Now, imagine that one of those explosions took place in an urban area - a built-up residential or commercial district.  Think of it in the business or shopping districts of New York, or Chicago, or Los Angeles.  Think of the casualties it would cause, and the carnage as the entire area became clogged with people trying to escape, others trying to get closer to gawk, and emergency services trying to get in and out. It would be catastrophic.

I'm not saying this because I like being alarmist.  I lived in an environment of terrorism for many years, and I've seen at first hand the sort of things these people can and will do.  I've seen rocket attacks on oil and gasoline storage tanks from a nearby road;  bombs planted in restaurants;  gun and knife attacks on innocent civilians;  mob violence directed against anyone and everyone who did not agree or sympathize with one side or another;  and so on.  Those were all relatively unsophisticated.  In our urbanized, highly concentrated western cities, something like a gas tanker attack would be far more dangerous.  Even more so would be an attack on a LNG carrier like the one illustrated below.

Such a ship, in harbor, would be an extraordinarily attractive target, provided terrorists could be found with sufficient knowledge and expertise to board her and plant their explosives in the right places.  It would cause immense damage and many casualties.  Needless to say, extraordinary precautions are taken to stop that happening.

LP gas isn't the only threat, of course.  A gasoline tanker could be hijacked, driven into a transportation tunnel (say, the Holland Tunnel or the Lincoln Tunnel in New York City), stopped halfway through it, its valves opened to empty its cargo into the road, and an incendiary device used to ignite it.  The resulting fire would almost certainly kill a lot of people in the tunnel, cause so much damage that the structure might become unsafe for future use, and disrupt traffic (and emergency responders) for days, or weeks, or months.  (Even a minor fire can do a lot of harm, as happened in 1949.)  Multiple co-ordinated attacks of that sort might bring an entire city to a standstill, causing immense economic disruption.  (Yes, I know trucks and hazardous materials are banned from such tunnels.  Do you think such a ban is going to deter or stop a terrorist?  Even physical barriers might not be enough, particularly if he and/or his accomplices can shoot or grenade their way past defending officers to open the barriers.)

The same sorts of attacks could be launched on individual buildings.  The World Trade Center was attacked with vehicle-borne bombs in its basement in 1993.  Regulations and precautions notwithstanding, it's not at all impossible for similar attacks to be launched in future, particularly if security grows lax (or can be suborned . . . how many security personnel have been recruited from population groups that might be sympathetic to, or susceptible to intimidation by, terrorists?).  Tanker trucks would obviously not fit into basements or parking garages, but smaller vehicles could carry drums or cylinders of fuel, or bombs.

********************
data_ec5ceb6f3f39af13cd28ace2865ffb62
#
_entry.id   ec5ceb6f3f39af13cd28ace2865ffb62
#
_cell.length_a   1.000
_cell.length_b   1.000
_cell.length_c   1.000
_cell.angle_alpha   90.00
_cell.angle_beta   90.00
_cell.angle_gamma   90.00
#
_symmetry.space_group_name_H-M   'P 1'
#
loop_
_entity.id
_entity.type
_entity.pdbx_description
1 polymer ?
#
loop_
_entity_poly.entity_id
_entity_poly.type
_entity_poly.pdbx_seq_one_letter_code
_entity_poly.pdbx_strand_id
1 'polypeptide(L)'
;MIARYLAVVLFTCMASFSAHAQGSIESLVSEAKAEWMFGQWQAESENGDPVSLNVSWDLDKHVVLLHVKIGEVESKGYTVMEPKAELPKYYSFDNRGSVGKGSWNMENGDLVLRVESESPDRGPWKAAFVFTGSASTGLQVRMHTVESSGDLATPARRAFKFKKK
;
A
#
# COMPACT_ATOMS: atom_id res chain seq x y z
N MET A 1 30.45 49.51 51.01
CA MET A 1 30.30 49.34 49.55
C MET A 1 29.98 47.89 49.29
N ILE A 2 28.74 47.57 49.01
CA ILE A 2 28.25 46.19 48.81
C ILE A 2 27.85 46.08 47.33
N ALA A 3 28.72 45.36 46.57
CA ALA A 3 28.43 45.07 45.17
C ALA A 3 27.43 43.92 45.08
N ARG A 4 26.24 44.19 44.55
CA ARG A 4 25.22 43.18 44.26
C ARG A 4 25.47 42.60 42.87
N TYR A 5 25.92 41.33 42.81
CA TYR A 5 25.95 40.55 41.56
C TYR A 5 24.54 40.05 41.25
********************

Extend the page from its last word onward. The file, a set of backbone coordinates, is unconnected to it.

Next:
I'd say those are the most likely forms of terrorist attack we have to anticipate.  I've no idea how likely they are in the short term, but I know terrorists have discussed them on their bulletin boards and in messages.  The authorities are well aware of it.  One hopes adequate precautions have been taken, but the powers that be simply can't guard every tanker truck, or every LNG rail car, or every piece of critical infrastructure such as tunnels or bridges.  Such attacks will be attempted, as sure as I'm sitting here.  We'd better all be hoping and praying that the authorities foil them before it's too late.  We can help by being alert, reporting suspicious behavior, and most of all being prepared to stop perpetrators ourselves if at all possible.

We live in an age of terrorism now.  It's a fact of life.  We'd better get used to it, and conduct ourselves accordingly.


Doofus Of The Day #917

Today's award goes to two over-enthusiastic Army junior officers in England.

Two young Army officers set fire to a mess during a boozy dinner after they tempted to settle a disagreement by shooting flares at each other.

A room and corridor in the officers’ mess at Allenby Barracks in Bovington, Dorset, were gutted by fire after the incident at a “fathers and sons” dinner to celebrate the end of a training course.

Flares were fired after the unnamed officers decided to settle an argument by taking a kayak into the swimming pool outside and firing at each other on Friday night, Forces News reported.

. . .

The incident happened during a dinner to celebrate the end of a three-month course for young tank troop commanders of the Royal Armoured Corps officers who had recently graduated from Sandhurst.